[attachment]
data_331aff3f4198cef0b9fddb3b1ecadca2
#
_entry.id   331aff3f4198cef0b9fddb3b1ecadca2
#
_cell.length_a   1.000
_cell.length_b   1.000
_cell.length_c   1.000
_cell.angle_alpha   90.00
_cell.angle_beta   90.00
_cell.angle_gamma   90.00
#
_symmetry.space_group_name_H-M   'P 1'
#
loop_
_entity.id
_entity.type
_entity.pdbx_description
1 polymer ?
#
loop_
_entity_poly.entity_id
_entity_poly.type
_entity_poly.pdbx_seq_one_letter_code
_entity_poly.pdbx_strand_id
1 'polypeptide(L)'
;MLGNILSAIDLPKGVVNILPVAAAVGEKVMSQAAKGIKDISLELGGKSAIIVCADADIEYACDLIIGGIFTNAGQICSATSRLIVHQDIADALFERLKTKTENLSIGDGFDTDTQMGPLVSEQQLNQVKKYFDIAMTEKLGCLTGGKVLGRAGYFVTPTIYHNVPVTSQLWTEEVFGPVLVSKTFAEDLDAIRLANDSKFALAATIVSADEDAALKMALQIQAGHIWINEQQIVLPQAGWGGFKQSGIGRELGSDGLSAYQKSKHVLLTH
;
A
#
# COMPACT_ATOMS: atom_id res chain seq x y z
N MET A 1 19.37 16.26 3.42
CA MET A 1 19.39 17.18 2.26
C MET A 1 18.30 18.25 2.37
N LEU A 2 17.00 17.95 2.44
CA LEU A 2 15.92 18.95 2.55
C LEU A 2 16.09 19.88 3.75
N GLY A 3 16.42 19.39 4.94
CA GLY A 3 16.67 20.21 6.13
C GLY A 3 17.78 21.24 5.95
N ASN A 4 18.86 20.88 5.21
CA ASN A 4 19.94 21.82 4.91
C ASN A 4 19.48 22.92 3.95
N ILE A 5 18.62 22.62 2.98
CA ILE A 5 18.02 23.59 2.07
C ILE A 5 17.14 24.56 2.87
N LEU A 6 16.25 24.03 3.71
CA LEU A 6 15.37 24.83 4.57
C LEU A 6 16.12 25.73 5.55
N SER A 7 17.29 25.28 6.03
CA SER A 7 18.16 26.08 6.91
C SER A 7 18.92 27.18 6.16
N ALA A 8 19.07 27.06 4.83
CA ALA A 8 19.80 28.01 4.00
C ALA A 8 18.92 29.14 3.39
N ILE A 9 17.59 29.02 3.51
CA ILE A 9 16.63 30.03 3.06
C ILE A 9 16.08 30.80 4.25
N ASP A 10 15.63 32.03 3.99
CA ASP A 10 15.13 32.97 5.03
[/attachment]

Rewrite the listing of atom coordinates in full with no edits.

data_331aff3f4198cef0b9fddb3b1ecadca2
#
_entry.id   331aff3f4198cef0b9fddb3b1ecadca2
#
_cell.length_a   1.000
_cell.length_b   1.000
_cell.length_c   1.000
_cell.angle_alpha   90.00
_cell.angle_beta   90.00
_cell.angle_gamma   90.00
#
_symmetry.space_group_name_H-M   'P 1'
#
loop_
_entity.id
_entity.type
_entity.pdbx_description
1 polymer ?
#
loop_
_entity_poly.entity_id
_entity_poly.type
_entity_poly.pdbx_seq_one_letter_code
_entity_poly.pdbx_strand_id
1 'polypeptide(L)'
;MLGNILSAIDLPKGVVNILPVAAAVGEKVMSQAAKGIKDISLELGGKSAIIVCADADIEYACDLIIGGIFTNAGQICSATSRLIVHQDIADALFERLKTKTENLSIGDGFDTDTQMGPLVSEQQLNQVKKYFDIAMTEKLGCLTGGKVLGRAGYFVTPTIYHNVPVTSQLWTEEVFGPVLVSKTFAEDLDAIRLANDSKFALAATIVSADEDAALKMALQIQAGHIWINEQQIVLPQAGWGGFKQSGIGRELGSDGLSAYQKSKHVLLTH
;
A
#
# COMPACT_ATOMS: atom_id res chain seq x y z
N MET A 1 19.37 16.26 3.42
CA MET A 1 19.39 17.18 2.26
C MET A 1 18.30 18.25 2.37
N LEU A 2 17.00 17.95 2.44
CA LEU A 2 15.92 18.95 2.55
C LEU A 2 16.09 19.88 3.75
N GLY A 3 16.42 19.39 4.94
CA GLY A 3 16.67 20.21 6.13
C GLY A 3 17.78 21.24 5.95
N ASN A 4 18.86 20.88 5.21
CA ASN A 4 19.94 21.82 4.91
C ASN A 4 19.48 22.92 3.95
N ILE A 5 18.62 22.62 2.98
CA ILE A 5 18.02 23.59 2.07
C ILE A 5 17.14 24.56 2.87
N LEU A 6 16.25 24.03 3.71
CA LEU A 6 15.37 24.83 4.57
C LEU A 6 16.12 25.73 5.55
N SER A 7 17.29 25.28 6.03
CA SER A 7 18.16 26.08 6.91
C SER A 7 18.92 27.18 6.16
N ALA A 8 19.07 27.06 4.83
CA ALA A 8 19.80 28.01 4.00
C ALA A 8 18.92 29.14 3.39
N ILE A 9 17.59 29.02 3.51
CA ILE A 9 16.63 30.03 3.06
C ILE A 9 16.08 30.80 4.25
N ASP A 10 15.63 32.03 3.99
CA ASP A 10 15.13 32.97 5.03